DUI Evidence

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Elements the Government Must Prove

There are several different ways a person can be guilty of driving while under the influence of alcohol or drugs in the state of Georgia. In all cases, the state must prove the defendant was either driving or in physical control of a vehicle. Next, the state must prove the driver was either not safe to drive due to the consumption of alcohol, drugs, or inhalants, or that the driver had a blood alcohol concentration of 0.08 or more at the time of driving. In the alternative, the presence of certain illegal substances, if found in the driver's blood, is sufficient to secure a DUI conviction.

How the Government Attempts to Prove its Case

In a criminal trial, the government must prove the allegations beyond a reasonable doubt. Cases may be tried to a jury or a judge. If tried to a jury, all the jurors must agree that a person is guilty before they can be convicted. This is commonly referred to as a “unanimous jury verdict.” The state has to bring in evidence through testimony, in the presence of the accused, (referred to as “the defendant”). The defendant has the right, through counsel, to confront and cross-examine the state's witnesses.

The defendant also has the right to bring in witnesses to testify on their behalf. Additionally, the defendant has the right to testify or remain silent. If the defendant chooses to remain silent, neither the prosecutor nor the judge can comment on this choice to the jury, suggesting the accused's silence should somehow be considered evidence of guilt.

The jury considers the evidence presented before rendering a verdict. The evidence presented comes mostly in the form of testimony. However, in some DUI cases, the jury also considers video evidence, as well as scientific test results.

Lay Witness Testimony

First, in a DUI case, the government may provide lay witness testimony. A witness may testify they saw the defendant drink three shots at the bar. They may testify they saw the defendant get into their car and drive away. Alternatively, they may testify they were with the defendant after the defendant got out of the car, and only after the accident did the defendant consume any alcohol. They may testify they purchased a six pack of beer and went to bed, and the next morning, only four beers remained.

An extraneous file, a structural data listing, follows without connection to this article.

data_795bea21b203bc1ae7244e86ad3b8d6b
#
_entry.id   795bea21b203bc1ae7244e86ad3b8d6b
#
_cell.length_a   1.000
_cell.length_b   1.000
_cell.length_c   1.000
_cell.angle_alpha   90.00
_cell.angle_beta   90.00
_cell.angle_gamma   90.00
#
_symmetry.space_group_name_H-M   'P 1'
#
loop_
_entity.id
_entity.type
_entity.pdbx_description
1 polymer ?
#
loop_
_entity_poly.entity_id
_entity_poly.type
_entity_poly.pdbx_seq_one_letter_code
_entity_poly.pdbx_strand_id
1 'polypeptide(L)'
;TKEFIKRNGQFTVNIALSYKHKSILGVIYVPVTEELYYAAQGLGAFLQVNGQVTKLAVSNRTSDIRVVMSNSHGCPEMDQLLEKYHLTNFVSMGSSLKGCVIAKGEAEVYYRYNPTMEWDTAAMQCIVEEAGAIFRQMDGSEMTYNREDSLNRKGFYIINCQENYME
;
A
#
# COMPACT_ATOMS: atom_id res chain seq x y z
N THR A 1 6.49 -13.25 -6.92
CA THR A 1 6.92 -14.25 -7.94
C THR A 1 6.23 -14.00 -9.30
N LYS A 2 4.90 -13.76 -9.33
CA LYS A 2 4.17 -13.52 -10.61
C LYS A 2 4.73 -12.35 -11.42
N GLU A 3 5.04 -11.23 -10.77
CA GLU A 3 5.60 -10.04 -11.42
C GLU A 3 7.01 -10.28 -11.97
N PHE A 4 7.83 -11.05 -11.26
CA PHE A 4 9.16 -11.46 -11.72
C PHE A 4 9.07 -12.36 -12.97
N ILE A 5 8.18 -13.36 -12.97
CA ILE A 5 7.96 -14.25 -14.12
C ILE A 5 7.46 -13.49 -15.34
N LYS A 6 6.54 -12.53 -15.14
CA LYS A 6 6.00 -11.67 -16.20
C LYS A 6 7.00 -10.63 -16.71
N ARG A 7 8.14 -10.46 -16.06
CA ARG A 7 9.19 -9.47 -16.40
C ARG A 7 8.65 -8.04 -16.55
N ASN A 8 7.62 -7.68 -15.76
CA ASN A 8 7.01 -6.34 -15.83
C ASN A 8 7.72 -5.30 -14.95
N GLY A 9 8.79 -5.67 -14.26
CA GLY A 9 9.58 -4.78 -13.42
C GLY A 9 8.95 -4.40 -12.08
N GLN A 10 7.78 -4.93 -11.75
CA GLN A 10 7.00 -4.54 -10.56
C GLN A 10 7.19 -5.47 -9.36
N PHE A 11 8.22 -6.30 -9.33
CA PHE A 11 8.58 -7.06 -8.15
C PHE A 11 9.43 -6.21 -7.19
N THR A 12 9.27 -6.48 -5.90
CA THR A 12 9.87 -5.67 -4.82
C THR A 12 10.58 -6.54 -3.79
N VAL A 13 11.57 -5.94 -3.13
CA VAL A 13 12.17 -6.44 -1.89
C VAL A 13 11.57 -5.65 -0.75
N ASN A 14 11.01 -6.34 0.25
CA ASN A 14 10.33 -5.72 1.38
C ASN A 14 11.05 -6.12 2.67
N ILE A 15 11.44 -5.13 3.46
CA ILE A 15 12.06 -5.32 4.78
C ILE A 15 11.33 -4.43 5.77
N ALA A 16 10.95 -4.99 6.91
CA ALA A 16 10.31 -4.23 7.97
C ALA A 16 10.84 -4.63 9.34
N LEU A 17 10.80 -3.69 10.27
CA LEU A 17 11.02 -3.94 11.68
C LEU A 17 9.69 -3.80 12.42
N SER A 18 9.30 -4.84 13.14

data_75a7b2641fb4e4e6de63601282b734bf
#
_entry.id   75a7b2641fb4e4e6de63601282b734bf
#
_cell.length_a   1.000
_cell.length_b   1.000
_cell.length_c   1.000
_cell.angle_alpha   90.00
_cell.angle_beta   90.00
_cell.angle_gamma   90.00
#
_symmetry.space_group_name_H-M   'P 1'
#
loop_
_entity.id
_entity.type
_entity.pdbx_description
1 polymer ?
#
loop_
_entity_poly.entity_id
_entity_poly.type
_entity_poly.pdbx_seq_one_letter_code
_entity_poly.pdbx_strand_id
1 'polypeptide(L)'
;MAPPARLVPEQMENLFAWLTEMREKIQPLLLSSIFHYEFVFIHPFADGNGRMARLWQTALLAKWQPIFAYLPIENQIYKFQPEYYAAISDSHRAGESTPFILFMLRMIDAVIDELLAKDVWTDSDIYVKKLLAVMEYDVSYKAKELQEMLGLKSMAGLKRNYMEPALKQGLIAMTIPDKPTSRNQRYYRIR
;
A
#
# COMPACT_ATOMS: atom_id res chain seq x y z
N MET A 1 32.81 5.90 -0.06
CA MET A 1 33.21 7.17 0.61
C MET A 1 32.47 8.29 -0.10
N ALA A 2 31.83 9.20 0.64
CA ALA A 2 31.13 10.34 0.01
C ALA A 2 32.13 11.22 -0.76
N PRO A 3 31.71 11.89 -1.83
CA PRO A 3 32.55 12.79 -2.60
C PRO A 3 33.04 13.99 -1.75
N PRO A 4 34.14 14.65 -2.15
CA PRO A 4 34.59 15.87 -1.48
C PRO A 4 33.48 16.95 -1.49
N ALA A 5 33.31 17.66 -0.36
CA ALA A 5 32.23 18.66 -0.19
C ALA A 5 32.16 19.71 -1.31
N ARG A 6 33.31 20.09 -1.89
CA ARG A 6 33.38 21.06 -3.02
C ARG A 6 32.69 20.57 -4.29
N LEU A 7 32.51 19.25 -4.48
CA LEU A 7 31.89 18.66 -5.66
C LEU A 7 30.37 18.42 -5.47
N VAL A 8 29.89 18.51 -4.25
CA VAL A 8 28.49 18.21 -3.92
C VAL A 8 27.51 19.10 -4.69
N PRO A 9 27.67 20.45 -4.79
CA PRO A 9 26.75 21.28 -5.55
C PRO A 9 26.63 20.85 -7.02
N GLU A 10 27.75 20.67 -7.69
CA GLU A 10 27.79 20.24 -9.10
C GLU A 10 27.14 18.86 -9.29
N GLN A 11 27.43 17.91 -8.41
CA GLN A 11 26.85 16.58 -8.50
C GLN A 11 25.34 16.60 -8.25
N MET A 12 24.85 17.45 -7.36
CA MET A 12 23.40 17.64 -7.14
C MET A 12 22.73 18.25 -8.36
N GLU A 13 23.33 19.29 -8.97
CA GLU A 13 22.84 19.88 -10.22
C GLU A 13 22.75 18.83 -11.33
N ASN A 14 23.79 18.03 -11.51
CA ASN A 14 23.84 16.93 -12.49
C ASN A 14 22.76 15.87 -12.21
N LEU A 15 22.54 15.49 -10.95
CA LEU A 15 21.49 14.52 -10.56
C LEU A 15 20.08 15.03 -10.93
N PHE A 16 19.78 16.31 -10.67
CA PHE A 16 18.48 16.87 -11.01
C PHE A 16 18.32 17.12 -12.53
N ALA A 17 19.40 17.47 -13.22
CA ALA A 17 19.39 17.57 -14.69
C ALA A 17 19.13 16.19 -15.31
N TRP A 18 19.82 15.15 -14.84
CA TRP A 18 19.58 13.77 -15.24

Lay witnesses can testify to facts they have observed. In certain cases, they can testify to things they have heard. Lay witnesses are not qualified, however, to offer expert opinions.

Police Testimony

Police, like lay witnesses, will testify about what they have observed. For example, police may describe driving conduct they personally saw. They may describe for the jury the fact they saw the defendant sitting in the driver's seat, or heard the telltale “ding, ding, ding” indicating the keys were in the ignition when the police opened the driver's side door to investigate a call of a person sleeping inside a vehicle. They will describe their observations of the driver's conduct while performing field sobriety tests.

Additionally, in some cases, police officers testify about what they heard someone else, typically the defendant, say. Police officers may have additional information, such as the results of their radar gun's reading of the speed of a vehicle, or the fact there was a report of a DUI accident, which led them to the scene.

Police may also be used to introduce other types of evidence. For example, in many cases, there is a police squad video or police body camera. Depending on who is offering the evidence, either the prosecutor or the defense attorney will ask questions to lay a foundation for the introduction of the evidence. Then the evidence will be played for the jury. A video or audio may either support the police officer's testimony and police reports or refute it.

Social Media

Social media is becoming a tool in police investigation more and more frequently. Any comments made by the accused, such as “I was so wasted last night,” or “My car's in the shop because I hit something last night,” or “My girlfriend says I can't drive her car anymore after what happened yesterday,” can be used by the government against a driver accused of a DUI as an admission of guilt. People under criminal investigation should refrain from posting any comments on social media. Even an innocent, “I can't believe I got a ticket” may be used against a person in court. It is best to say nothing about the situation.

Expert Testimony

When addressing the issue of driving less safe, or driving with a blood alcohol concentration of 0.08 or more, an expert may testify about the relevant issues. For example, the government may use a drug recognition expert to testify that, based on their training and experience, they believe the defendant was under the influence of a particular substance. A chemist may be called in to discuss the blood results in a case involving controlled substances. A police officer may testify as to the results of a breath test measuring the amount of alcohol present in the blood.

Charged with a DUI?

In any DUI trial, vigorous cross-examination can be the best defense. Whether the police officer's reports are consistent with the squad video, whether the lay witness remembers the situation accurately, whether the science is reliable, all of these are areas of attack in a DUI defense. Do not leave your liberty to chance. If you are charged with a DUI, you need quality DUI representation. Our DUI lawyers focus exclusively on DUI cases. We offer free consultations 24 hours a day. Contact us to discuss your case now.

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